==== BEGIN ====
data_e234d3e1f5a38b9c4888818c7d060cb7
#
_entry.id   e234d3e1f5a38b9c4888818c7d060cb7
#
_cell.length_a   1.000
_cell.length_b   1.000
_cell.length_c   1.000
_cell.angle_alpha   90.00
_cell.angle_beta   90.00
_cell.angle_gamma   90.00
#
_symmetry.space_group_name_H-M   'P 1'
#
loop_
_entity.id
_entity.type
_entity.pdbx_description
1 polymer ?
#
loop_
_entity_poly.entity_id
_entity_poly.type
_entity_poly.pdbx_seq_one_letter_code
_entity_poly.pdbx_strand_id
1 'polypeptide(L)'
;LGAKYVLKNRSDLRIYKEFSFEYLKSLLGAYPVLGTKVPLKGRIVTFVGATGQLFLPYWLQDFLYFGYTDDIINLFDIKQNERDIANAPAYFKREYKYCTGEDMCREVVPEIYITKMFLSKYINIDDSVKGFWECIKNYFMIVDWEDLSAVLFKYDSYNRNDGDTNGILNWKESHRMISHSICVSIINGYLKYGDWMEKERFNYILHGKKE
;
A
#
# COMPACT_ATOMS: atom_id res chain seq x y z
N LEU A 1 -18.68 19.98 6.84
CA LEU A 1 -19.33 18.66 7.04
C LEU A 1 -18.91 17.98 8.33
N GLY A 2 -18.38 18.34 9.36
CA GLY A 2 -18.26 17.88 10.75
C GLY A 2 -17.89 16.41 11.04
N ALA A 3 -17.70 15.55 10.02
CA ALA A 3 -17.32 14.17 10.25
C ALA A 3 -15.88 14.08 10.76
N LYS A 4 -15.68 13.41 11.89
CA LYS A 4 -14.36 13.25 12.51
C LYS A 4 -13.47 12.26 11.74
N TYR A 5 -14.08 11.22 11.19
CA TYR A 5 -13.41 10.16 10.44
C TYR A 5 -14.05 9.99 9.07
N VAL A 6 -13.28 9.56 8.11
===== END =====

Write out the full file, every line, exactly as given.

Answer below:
data_e234d3e1f5a38b9c4888818c7d060cb7
#
_entry.id   e234d3e1f5a38b9c4888818c7d060cb7
#
_cell.length_a   1.000
_cell.length_b   1.000
_cell.length_c   1.000
_cell.angle_alpha   90.00
_cell.angle_beta   90.00
_cell.angle_gamma   90.00
#
_symmetry.space_group_name_H-M   'P 1'
#
loop_
_entity.id
_entity.type
_entity.pdbx_description
1 polymer ?
#
loop_
_entity_poly.entity_id
_entity_poly.type
_entity_poly.pdbx_seq_one_letter_code
_entity_poly.pdbx_strand_id
1 'polypeptide(L)'
;LGAKYVLKNRSDLRIYKEFSFEYLKSLLGAYPVLGTKVPLKGRIVTFVGATGQLFLPYWLQDFLYFGYTDDIINLFDIKQNERDIANAPAYFKREYKYCTGEDMCREVVPEIYITKMFLSKYINIDDSVKGFWECIKNYFMIVDWEDLSAVLFKYDSYNRNDGDTNGILNWKESHRMISHSICVSIINGYLKYGDWMEKERFNYILHGKKE
;
A
#
# COMPACT_ATOMS: atom_id res chain seq x y z
N LEU A 1 -18.68 19.98 6.84
CA LEU A 1 -19.33 18.66 7.04
C LEU A 1 -18.91 17.98 8.33
N GLY A 2 -18.38 18.34 9.36
CA GLY A 2 -18.26 17.88 10.75
C GLY A 2 -17.89 16.41 11.04
N ALA A 3 -17.70 15.55 10.02
CA ALA A 3 -17.32 14.17 10.25
C ALA A 3 -15.88 14.08 10.76
N LYS A 4 -15.68 13.41 11.89
CA LYS A 4 -14.36 13.25 12.51
C LYS A 4 -13.47 12.26 11.74
N TYR A 5 -14.08 11.22 11.19
CA TYR A 5 -13.41 10.16 10.44
C TYR A 5 -14.05 9.99 9.07
N VAL A 6 -13.28 9.56 8.11